Law aimed at doctors who spread COVID-19 misinformation is put on hold by judge

A federal judge in California has temporarily blocked enforcement of AB 2098, a week-old state law designed to stop the spread of lies and misinformation related to COVID-19.

Judge William Shubb of the US District Court for the Eastern District of California on Wednesday issued the injunction in two related cases challenging the constitutionality of the law.

In December, Judge Fred W. Slaughter of the US District Court for the California Central District denied a similar request in a separate lawsuit challenging the bill.

Also on Wednesday, the 9th Circuit agreed to hear the appeal for that case along with a fourth, similar lawsuit filed in the Southern District of California.

“We all agree that when doctors intentionally spread COVID misinformation, it’s a problem,” said Hannah Kieschnick, an attorney with the ACLU of Northern California who filed amicus briefs in all four lawsuits. “We want the government to be able to protect the public from unsafe treatments and unsafe doctors.”

But AB 2098, she said, “is unconstitutional, unnecessary and risks quite serious unintended consequences.”

Rep. Evan Low (D-Campbell) introduced AB 2098 in February to give the Medical Board of California the ability to discipline physicians who spread false information about COVID-19 for unprofessional conduct.

As originally drafted, the bill specified the types of actions that could result in disciplinary action under the new law. For example, the panel would need to consider whether the misinformation in question “has been refuted by the current scientific consensus to an extent that its dissemination is grossly reckless” and whether the doctor’s actions resulted in his patient “exposing the possibilities of COVID-19 prevention decreased”. or treatment not justified by the person’s medical history or condition.”

When it reached Gov. Gavin Newsom’s desk in September after several rounds of amendments, the bill’s language was much vaguer.

In his signing statement, Newsom acknowledged that he was “concerned about the deterrent effect” of the legislation on doctor-patient consultations.

But this law, he wrote, “is narrowly tailored to apply only to those egregious instances where a licensee acts in bad faith or clearly deviates from the required standard of care while interacting directly with a patient in his care.”

The final version of the law does not identify any of these egregious cases or how the Board would define malicious intent. Shubb ruled that the law’s “unclear wording and structure” could have a “deterrent effect.”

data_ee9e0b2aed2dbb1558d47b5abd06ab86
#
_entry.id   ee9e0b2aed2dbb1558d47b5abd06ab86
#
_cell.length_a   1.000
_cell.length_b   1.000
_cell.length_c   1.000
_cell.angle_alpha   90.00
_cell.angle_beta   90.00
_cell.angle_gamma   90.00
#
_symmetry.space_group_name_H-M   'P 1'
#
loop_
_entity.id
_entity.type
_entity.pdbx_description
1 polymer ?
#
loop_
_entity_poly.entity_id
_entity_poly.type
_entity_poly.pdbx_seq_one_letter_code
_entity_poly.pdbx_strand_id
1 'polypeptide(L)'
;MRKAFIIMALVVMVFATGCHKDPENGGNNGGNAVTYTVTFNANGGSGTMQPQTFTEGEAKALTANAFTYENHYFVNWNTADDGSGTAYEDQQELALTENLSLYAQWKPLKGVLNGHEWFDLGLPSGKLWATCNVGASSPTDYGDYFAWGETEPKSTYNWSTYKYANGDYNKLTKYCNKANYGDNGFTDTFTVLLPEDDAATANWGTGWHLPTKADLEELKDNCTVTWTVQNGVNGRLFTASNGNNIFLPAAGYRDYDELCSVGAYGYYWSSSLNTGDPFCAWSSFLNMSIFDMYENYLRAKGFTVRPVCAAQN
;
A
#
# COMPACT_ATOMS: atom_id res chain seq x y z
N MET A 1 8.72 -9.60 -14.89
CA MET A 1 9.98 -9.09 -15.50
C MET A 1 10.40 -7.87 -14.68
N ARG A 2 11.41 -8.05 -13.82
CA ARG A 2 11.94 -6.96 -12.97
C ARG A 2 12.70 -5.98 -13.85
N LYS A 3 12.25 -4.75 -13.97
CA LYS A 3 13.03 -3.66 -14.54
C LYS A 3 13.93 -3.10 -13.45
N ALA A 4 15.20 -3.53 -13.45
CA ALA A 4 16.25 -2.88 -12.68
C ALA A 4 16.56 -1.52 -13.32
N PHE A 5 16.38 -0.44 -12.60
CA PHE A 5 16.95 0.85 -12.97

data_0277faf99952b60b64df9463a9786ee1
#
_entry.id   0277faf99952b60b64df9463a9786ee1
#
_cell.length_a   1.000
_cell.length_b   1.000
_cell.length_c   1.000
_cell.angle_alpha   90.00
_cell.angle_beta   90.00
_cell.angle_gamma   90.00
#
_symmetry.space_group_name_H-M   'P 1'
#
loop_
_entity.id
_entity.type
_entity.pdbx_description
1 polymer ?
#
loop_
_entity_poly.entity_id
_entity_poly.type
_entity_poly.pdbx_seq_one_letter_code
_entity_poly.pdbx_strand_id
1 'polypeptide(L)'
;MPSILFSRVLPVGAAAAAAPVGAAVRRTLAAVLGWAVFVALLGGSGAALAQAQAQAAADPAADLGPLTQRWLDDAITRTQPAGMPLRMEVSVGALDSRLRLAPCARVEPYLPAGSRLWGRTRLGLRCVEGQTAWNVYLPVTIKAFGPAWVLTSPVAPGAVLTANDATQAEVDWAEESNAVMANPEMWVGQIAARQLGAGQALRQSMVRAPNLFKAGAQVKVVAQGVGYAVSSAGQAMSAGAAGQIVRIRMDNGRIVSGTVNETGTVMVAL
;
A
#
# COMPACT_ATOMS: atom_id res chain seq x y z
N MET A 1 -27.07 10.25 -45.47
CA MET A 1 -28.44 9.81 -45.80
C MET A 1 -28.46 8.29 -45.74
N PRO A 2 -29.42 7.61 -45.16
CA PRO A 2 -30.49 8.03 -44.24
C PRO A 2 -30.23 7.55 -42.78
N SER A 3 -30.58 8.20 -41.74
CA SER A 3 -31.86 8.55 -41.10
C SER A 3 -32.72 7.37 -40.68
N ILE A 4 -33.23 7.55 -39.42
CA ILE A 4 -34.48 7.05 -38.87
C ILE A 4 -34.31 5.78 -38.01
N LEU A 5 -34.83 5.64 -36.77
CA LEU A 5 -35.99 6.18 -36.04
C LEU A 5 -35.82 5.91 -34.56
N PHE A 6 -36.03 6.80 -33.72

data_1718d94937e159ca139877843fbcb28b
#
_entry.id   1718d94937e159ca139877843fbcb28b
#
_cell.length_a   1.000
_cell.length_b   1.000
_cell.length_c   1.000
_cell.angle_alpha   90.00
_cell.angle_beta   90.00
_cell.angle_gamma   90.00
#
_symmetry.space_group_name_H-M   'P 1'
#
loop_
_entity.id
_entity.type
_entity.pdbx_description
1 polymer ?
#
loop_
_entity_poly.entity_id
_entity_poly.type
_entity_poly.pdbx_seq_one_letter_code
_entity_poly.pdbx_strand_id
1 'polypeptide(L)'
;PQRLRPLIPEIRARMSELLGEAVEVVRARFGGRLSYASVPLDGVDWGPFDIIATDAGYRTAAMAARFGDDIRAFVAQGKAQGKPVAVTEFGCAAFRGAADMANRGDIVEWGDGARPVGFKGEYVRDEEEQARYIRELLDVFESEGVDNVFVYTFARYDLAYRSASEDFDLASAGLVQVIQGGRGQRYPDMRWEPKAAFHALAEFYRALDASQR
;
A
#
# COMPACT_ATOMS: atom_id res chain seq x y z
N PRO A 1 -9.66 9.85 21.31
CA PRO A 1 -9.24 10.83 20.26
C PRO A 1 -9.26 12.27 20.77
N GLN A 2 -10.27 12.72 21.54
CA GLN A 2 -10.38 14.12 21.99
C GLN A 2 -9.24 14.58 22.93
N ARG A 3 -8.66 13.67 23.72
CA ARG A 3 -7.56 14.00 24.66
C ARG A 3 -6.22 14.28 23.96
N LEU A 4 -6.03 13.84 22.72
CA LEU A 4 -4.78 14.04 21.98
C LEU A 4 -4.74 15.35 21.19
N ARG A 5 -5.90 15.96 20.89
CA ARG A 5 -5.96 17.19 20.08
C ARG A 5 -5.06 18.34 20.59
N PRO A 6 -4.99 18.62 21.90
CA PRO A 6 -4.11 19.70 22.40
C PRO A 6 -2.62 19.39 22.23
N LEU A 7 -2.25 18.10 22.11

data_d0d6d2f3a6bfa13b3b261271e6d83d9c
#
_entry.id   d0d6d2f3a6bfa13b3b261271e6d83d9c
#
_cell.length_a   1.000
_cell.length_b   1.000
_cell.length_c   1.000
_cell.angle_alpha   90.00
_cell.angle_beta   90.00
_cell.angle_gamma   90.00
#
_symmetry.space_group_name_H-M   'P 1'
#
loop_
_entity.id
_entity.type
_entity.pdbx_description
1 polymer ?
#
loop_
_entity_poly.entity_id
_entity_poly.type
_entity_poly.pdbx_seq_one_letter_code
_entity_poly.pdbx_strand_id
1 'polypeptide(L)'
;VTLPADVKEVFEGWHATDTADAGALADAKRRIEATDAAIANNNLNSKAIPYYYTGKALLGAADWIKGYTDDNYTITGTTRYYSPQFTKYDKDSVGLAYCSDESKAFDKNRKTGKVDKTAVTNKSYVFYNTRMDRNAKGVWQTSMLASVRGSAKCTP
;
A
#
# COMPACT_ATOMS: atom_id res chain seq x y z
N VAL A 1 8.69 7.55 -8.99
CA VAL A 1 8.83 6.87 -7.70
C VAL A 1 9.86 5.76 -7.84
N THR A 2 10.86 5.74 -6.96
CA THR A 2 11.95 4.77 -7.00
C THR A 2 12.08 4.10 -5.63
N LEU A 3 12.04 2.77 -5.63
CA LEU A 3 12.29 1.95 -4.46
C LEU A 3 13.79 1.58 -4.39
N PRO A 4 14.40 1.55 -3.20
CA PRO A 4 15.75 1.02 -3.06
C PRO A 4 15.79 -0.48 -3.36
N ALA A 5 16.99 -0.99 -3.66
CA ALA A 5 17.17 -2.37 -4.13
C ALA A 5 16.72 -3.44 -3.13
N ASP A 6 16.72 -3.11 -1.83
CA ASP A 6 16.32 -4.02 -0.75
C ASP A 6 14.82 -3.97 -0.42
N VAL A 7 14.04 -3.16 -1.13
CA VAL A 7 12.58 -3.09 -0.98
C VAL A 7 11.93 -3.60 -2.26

“As it stands, physicians reading the law have no assurance that the law will be interpreted by courts or applied by chambers consistent with the interpretation proposed by the defendants,” the judge wrote.

Some sections of the law are written in such a way that clear interpretation is almost impossible. The final text defines misinformation as “misinformation that contradicts the current scientific consensus, that contradicts the standard of care”.

“Put simply, this provision is grammatically incoherent,” Shubb wrote. “It is impossible to analyze the sentence and understand the relationship between the two clauses.”

dr California Medical Assn. President Donaldo M. Hernandez said he was “disappointed” with the ruling.

“There has been a lot of misguided rhetoric about what this law does,” Hernandez said in a statement. “AB 2098 only applies when a physician intentionally misleads or deviates from the appropriate standard of care with a patient under their care. It does not stifle legitimate, necessary, and appropriate scientific and medical debate. We must not allow the toxicity of the moment to blind us to the moral and ethical obligations physicians have to our patients.”

Opponents of the law say its wording does not adequately protect legitimate medical care.

“The problem with AB 2098 is that it is so broad that it will spoil the language of well-meaning physicians who even provide accurate, appropriately tailored care,” Kieschnick said. “The legislature has gone too far. And they didn’t have to.”

State law already prohibits doctors from lying to their patients or giving substandard medical advice that doesn’t meet basic standards of quality care. This applies to all diseases, including COVID-19.

AB 2098 applies only to discussions between patients and their physicians about the patient’s care. It does not apply to statements that a person with a medical degree might make in public, such as B. in social media posts, rallies or talk show appearances.

Legislative analysis of the bill prior to its passage found that any attempt to restrict physicians’ public statements was unlikely to survive a First Amendment challenge in court.

Plaintiffs in the various lawsuits against AB 2098 include Children’s Health Defense, a nonprofit peddler of inaccurate health information founded by vaccine skeptic Robert F. Kennedy Jr., and a Newport Beach physician who has discredited the use of the COVID-19 treatments promoted ivermectin and hydroxychloroquine.

Not all opponents of the bill welcome misinformation. They just don’t accept this particular law.

“If someone is saying that the COVID vaccines are microchipped, that the COVID vaccines have the devil’s mark on them, that’s clearly an issue that we need to address,” said Dr. Eric Widera, a professor of medicine at UC San Francisco specializing in geriatrics. “I am very much in favor of addressing misinformation. I just don’t think this bill will do it.” Law aimed at doctors who spread COVID-19 misinformation is put on hold by judge

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